The story of the Dayton Dragons (Low A; Midwest League) is one that has unfolded for nearly 20 years. Since its launch in 2000, the club has sold out every home game it has played and has been credited with running a strong operation at Fifth Third Field. Now in their 19th season, the Dragons continue to stand out as one of the more successful franchises in Minor League Baseball.
The Dragons came to be in 2000, when the former Rockford Reds played their first season after relocating to the new Fifth Third Field in downtown Dayton. Leading up to the team’s launch, the Dragons front office undertook an approach that, in hindsight, can be credited with helping to shape their long-term success.
“It probably goes back to our ownership group at the time,” Dragons president and general manager Bob Murphy said of Mandalay, which owned the team until selling it to Palisades Arcadia Baseball in 2014. “They wanted this to be the blueprint for what they wanted to build for Mandalay Sports. When they hired us, they were clear that they wanted things to be part of a first-class operation. From a marketing standpoint, from a ticketing standpoint, from an event standpoint, we really wanted to differentiate ourselves.”
Murphy and Dragons executive vice president Eric Deutsch have been a part of the organization since 1999, seeing the Dragons from their formation. In addition to building a strong following over the years—the club’s sellout streak is expected to reach 1,274 games after Thursday, and it broke a professional sports record in 2011—the Dragons have also led a steady operation. Murphy and Deutsch have taken a consistent approach to the game day experience over the years, one that involves evaluating individual components of Fifth Third Field and working to make improvements where needed.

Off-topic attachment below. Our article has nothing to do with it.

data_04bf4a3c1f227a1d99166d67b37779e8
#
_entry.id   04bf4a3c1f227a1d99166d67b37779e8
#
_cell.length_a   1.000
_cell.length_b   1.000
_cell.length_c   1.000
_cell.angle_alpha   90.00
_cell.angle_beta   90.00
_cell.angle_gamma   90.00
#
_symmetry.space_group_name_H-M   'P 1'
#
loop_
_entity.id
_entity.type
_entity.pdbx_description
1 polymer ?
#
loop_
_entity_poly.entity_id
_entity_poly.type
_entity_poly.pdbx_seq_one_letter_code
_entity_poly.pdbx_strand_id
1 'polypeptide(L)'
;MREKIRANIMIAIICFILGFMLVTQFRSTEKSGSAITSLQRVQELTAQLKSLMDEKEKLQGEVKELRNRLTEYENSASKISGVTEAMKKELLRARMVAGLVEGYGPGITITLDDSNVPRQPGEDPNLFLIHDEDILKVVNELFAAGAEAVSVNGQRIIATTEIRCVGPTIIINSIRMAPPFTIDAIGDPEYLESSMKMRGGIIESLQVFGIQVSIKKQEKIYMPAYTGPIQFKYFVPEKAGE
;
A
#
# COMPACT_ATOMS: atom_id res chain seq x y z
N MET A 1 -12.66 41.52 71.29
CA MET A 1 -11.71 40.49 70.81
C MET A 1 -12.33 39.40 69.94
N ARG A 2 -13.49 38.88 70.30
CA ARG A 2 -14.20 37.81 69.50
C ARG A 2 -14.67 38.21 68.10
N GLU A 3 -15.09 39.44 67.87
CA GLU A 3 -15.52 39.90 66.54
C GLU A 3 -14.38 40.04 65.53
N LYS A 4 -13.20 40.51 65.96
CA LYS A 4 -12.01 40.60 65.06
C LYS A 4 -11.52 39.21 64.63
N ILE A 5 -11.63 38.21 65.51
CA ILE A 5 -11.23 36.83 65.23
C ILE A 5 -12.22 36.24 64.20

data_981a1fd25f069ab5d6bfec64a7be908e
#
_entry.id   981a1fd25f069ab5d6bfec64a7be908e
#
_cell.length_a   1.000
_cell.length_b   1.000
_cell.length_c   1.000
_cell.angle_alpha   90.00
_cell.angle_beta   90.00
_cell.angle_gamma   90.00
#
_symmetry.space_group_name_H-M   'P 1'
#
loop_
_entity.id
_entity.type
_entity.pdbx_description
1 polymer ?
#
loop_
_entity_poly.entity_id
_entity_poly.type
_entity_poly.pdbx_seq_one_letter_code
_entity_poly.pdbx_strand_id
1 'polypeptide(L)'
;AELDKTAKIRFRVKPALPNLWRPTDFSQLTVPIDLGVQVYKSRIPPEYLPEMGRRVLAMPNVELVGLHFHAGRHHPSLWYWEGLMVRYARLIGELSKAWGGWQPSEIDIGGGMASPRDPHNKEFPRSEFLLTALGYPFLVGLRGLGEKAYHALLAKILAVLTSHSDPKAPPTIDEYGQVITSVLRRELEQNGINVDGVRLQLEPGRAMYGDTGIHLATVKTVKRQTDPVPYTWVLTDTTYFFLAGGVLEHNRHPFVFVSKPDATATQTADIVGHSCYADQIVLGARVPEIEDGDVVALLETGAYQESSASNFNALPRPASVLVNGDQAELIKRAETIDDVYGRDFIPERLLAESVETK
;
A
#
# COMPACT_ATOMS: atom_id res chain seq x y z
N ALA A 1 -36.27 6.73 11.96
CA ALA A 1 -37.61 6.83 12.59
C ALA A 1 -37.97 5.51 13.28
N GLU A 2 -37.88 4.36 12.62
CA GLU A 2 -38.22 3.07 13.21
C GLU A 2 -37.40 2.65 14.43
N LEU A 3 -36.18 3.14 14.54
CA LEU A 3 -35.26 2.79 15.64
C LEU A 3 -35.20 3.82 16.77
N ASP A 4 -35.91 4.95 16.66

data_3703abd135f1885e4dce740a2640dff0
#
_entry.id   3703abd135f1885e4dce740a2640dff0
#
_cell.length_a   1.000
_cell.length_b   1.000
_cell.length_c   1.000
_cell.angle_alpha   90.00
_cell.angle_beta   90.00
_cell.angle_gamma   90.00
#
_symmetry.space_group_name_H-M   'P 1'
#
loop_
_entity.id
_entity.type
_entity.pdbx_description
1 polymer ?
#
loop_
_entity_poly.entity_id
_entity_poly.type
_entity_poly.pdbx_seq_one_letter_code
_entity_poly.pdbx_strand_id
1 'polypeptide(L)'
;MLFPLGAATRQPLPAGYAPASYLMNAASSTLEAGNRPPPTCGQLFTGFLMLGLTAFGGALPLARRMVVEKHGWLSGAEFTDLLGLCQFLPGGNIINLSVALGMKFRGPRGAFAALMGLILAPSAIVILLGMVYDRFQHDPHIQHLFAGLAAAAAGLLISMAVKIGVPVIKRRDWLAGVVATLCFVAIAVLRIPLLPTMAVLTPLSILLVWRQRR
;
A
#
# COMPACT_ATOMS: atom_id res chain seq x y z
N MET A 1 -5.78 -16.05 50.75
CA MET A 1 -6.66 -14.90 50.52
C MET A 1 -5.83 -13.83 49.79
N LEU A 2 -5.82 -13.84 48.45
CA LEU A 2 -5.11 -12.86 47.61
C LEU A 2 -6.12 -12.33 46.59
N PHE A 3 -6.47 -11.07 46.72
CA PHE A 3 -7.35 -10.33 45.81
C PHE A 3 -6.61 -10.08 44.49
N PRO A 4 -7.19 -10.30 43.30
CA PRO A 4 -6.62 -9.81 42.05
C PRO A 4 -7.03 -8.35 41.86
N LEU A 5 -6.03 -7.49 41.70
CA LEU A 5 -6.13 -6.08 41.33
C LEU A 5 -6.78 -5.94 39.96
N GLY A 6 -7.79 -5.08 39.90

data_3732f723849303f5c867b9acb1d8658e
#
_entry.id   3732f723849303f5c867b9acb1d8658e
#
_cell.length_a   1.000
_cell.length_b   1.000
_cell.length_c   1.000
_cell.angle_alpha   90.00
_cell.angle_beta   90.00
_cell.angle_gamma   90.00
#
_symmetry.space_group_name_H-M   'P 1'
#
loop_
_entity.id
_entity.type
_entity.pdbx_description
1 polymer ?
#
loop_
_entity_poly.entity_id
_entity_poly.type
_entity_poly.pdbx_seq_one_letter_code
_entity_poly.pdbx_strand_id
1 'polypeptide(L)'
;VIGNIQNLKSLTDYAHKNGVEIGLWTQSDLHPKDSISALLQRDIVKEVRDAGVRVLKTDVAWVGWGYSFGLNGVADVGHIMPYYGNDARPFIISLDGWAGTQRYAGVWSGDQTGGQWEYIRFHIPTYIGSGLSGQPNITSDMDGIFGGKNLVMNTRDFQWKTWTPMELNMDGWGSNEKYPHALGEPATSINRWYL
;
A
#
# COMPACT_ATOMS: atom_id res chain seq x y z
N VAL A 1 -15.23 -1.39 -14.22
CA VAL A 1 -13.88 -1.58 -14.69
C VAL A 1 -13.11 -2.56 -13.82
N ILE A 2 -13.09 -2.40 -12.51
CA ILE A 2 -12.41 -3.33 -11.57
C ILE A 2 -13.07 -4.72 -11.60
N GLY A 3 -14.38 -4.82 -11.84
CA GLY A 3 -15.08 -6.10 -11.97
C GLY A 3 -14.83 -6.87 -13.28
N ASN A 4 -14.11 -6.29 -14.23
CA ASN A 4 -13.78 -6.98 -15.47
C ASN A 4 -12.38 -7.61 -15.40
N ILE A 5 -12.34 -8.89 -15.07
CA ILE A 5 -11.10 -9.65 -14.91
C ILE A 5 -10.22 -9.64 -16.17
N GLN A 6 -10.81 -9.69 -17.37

“I think that we look at the operation globally, and each year we task our leadership group to make their individual areas better,” Murphy said. “We also gauge ourselves on the quality of the experience. We quality control the experience of our customers, from someone in higher end premium areas to someone in the group areas.
“You want to be here to see it and feel those efforts. We’re at the gates each and every night, and we’re constantly going around the stadium and stopping in different areas to talk to our employees and get feedback on the areas that they’re supervising.”
In his analogy, Deutsch compared the approach of accommodating fans at the ballpark to the experience of hosting guests at a house party. “You feel that you’re hosting a party at your home,” he said. “If you’re having people to your home consistently, you’re quality controlling the food, the cleanliness of the home, and every aspect of that party. Using that analogy, it’s the same with Dayton Dragons baseball.”
Community involvement has also been a focal point of the Dragons’ operations. This has taken shape through several endeavors, including the team’s long-running Dragons MVP Program—an initiative that allows fourth and fifth grade teachers in the five county area (Clark, Greene, Miami, Montgomery, and Warren counties) to hand out award kits to five students. That kit features several Dragons-related prizes, including four lawn tickets to an MVP Night at Fifth Third Field.
The Dragons’ role in the community has also been noticed in the area surrounding Fifth Third Field. Over the time that the ballpark has been in downtown Dayton, the area has seen a surge in economic activity, as Deutsch estimated that there has been $1.5 billion in documented development since Fifth Third Field opened.
Going forward, that community impact is something that the Dragons are hoping that they can build upon. “Our long-term goals would be to continue to be impactful in this community,” Murphy said. “I think we want to continue to have a successful ticket sales program, we want to continue to change our stadium—our physical plant and keeping it fresh and new for our fans that come back every year.”
Several changes have taken place at Fifth Third Field in recent years, including an overhaul of the AZEK Dragons Lair, a hospitality and party area in left field that was redesigned prior to last season. Prior to the 2018 season, the team made changes to its center field party deck, including the addition of new flooring.
Murphy and Deutsch give credit to the Cincinnati Reds, the Dragons parent club, for playing a major part in building a strong baseball tradition in the area. That tradition has extended to the Dragons, who are entrenched as their own baseball institution.
“A lot of credit has to go to the Dayton community,” Deutsch said. “They’re coming out in droves every year, buying ticket plans, buying corporate partnerships, buying group outings They’ve made Dragons games part of their summer calendar for a long time.”
Image courtesy Dayton Dragons.
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